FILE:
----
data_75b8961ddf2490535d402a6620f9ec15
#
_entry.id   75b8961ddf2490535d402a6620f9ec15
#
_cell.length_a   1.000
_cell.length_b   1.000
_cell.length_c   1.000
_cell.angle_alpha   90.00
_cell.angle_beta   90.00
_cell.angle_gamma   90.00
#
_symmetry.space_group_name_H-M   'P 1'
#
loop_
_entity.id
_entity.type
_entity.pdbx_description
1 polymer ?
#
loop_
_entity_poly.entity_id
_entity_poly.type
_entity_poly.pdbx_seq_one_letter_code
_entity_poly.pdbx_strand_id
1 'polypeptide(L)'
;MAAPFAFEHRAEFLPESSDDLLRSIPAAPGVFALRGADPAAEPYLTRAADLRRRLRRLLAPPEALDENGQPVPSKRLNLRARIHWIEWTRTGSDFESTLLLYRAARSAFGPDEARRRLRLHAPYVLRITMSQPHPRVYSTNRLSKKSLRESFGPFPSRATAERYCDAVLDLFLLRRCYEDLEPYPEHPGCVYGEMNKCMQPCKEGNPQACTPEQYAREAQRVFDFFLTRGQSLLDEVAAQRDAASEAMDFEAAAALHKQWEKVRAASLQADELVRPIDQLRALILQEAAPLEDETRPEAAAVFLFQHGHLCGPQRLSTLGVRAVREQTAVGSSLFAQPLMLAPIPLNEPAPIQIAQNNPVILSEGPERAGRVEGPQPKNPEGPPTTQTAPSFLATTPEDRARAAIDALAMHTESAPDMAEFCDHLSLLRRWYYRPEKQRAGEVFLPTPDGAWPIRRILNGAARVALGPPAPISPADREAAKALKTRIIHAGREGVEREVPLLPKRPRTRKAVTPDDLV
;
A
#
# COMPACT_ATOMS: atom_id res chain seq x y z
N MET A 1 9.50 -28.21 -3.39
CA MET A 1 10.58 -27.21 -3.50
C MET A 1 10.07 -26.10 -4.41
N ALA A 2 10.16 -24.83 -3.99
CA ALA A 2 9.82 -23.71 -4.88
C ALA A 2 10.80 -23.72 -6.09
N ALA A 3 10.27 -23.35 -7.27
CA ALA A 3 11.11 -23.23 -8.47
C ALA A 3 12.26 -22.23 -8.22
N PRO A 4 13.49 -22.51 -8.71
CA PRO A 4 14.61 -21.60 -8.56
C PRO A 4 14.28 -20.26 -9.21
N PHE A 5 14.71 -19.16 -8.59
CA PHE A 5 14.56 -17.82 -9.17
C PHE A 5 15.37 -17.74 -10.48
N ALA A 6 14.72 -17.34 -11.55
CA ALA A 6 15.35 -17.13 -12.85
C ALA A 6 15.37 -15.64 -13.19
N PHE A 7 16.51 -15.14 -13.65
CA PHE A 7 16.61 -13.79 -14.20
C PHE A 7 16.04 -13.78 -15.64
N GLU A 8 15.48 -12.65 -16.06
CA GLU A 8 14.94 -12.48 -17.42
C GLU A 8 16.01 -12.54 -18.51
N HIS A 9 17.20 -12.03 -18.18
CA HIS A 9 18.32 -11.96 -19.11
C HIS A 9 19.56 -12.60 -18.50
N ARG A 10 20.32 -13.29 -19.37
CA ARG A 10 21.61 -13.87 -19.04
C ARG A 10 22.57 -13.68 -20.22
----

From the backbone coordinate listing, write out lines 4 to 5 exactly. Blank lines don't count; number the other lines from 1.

#
_cell.length_a   1.000